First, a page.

Veterinary Clinic

  • aloes in the eastern cape at humansdorp vet.jpg
  • beautiful humansdorp vet sunset at krom river.jpg
  • humansdorp vet cocks comb landscape.jpg
  • owl in natural environment at humansdorp vet .jpg
  • the cocks comb landscape at humansdorp vet.jpg

Business Hours

Monday - Friday 08:00 - 17:00

Saturday 08:00 - 11:30


A veterinarian is on call for emergencies out of the above hours.  His/her cell number will be available on the practice telephone answering machine (042 295 1083) and the practice cellular phone (071 180 3639).

Mastitis Control: Parlour Procedures

Mastitis Control: Parlour Procedures


How to Achieve a Somatic cell count of less than 150 000


Some dairy farmers believe that recommendations for procedures in the milking parlour to combat mastitis developed in the northern hemisphere do not apply in Africa.


The bulk tank SCC  of Clive, Brett and Grant Puttergill’s herd on BLUEGUMS, Thornhill varies between  120 – 160 000. They achieve these enviable figures because they follow the recommendation of mastitis experts.


They milk 300 cows in a 8  side herringbone parlour with 8 fixed clusters each side [not swing over] using 3 milkers.


The procedure in their parlour is as follows:


  1. Milkers wear gloves and cuffs [the latter keep arms clean and dry].
  2. Teats are pre-dipped, wiped clean and foremilk is stripped into a strip cup. Besides ensuring removal of bacteria and dirt from the teat, this also ensures that stimulation of milk let down is achieved and cows immediately release milk with milk flow5 - 6ℓ/min when teat liners are applied.Very dirty teats are washed with a hose then dipped and wiped dry as above.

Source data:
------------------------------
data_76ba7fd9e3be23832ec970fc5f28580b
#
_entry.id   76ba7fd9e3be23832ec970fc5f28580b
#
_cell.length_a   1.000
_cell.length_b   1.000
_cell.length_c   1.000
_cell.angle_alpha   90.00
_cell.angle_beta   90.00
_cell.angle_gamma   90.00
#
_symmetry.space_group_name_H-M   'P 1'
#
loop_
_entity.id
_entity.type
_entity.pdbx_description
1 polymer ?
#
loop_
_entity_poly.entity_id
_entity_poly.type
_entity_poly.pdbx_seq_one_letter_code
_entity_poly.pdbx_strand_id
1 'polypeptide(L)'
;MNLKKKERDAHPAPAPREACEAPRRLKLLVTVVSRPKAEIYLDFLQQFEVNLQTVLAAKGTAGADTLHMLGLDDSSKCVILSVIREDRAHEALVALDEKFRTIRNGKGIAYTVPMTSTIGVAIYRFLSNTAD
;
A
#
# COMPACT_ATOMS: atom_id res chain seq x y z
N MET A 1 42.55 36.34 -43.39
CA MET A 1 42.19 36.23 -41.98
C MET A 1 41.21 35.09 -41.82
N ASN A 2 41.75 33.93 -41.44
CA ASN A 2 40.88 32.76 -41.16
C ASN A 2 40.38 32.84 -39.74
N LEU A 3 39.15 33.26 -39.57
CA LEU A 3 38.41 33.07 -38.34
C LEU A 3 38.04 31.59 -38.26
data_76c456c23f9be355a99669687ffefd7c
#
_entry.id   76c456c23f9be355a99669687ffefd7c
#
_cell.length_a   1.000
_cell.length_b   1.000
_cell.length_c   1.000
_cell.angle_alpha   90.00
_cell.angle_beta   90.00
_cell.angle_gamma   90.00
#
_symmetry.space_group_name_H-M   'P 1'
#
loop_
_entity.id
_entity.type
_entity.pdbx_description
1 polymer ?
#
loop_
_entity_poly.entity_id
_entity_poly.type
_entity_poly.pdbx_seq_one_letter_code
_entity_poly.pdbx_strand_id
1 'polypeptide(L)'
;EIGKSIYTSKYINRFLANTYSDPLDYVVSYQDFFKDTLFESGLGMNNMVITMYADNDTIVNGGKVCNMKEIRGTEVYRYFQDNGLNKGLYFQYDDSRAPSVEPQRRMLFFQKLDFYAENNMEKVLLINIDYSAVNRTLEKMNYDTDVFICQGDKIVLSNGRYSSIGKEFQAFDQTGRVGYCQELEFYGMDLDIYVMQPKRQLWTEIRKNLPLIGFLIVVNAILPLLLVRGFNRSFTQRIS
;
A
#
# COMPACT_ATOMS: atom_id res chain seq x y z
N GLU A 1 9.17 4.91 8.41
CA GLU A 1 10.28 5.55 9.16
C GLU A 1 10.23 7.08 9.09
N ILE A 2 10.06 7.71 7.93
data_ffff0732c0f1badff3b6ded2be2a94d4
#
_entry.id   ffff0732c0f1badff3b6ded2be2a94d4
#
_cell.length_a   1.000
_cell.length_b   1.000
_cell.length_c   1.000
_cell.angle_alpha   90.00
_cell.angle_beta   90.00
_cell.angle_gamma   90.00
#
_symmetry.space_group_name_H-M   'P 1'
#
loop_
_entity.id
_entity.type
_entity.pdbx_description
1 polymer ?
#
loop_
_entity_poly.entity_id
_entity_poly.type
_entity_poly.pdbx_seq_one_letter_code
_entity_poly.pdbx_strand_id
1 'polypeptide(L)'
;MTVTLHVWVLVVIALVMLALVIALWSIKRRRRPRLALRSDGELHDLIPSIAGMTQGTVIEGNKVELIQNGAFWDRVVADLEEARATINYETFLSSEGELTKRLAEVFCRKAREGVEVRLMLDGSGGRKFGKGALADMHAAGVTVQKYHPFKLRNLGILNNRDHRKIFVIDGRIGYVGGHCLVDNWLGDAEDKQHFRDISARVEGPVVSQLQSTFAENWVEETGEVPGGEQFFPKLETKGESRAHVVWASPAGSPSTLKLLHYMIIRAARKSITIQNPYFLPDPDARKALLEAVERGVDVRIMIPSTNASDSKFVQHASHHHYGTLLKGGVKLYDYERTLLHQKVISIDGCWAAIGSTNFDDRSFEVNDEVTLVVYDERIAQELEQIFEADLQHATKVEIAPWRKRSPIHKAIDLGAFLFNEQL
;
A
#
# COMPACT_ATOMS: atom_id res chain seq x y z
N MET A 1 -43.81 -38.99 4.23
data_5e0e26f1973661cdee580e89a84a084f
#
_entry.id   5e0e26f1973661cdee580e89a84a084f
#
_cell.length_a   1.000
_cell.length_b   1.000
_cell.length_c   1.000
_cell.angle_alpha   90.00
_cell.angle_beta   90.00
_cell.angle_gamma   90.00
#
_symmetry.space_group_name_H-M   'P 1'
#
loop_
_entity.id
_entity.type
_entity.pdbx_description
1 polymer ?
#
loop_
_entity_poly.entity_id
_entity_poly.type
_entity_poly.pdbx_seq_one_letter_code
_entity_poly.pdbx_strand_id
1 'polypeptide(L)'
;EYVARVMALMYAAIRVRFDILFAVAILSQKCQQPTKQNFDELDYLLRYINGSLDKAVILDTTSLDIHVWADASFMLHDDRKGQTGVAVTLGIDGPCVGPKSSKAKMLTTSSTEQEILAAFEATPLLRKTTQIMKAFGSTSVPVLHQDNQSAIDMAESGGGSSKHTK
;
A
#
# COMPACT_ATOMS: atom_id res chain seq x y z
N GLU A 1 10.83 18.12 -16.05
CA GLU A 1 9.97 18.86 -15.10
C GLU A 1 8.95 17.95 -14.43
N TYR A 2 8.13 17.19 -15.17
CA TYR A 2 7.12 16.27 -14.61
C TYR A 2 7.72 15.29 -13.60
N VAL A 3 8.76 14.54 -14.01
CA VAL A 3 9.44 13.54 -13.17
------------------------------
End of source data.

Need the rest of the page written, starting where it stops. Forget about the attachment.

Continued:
3. Clusters are removed by automatic cluster removers.
  4. Clusters are back-flushed.
  5. After a cow with a high[> 500 000] has been milked, the clusters are back flushed and then placed in a bucket with iodine solution.
  6. Post-dipping withcup occurs  IMMEDIATELY after cluster removal.
  7. Slow milkers are sorted manually in the waiting kraals and milked together [in groups].
  8. Gloves are washed and dipped in iodine solutioncows.
  9. Clusters are washed off andwith disinfectant frequently  during milking.
  10. Lighting in the parlour is excellent [stripped foremilk and teats are clearly visible].


The reasons for the Puttergills’ success can be summed up in attention to detail especially in the following three points:


  1. Teat hygiene
  2. Adequate stimulation
  3. Equipment hygiene


Thornhill is admittedly a drier area than the Tsitsikamma, but the fact remains that they do the basics and do them  BETTER!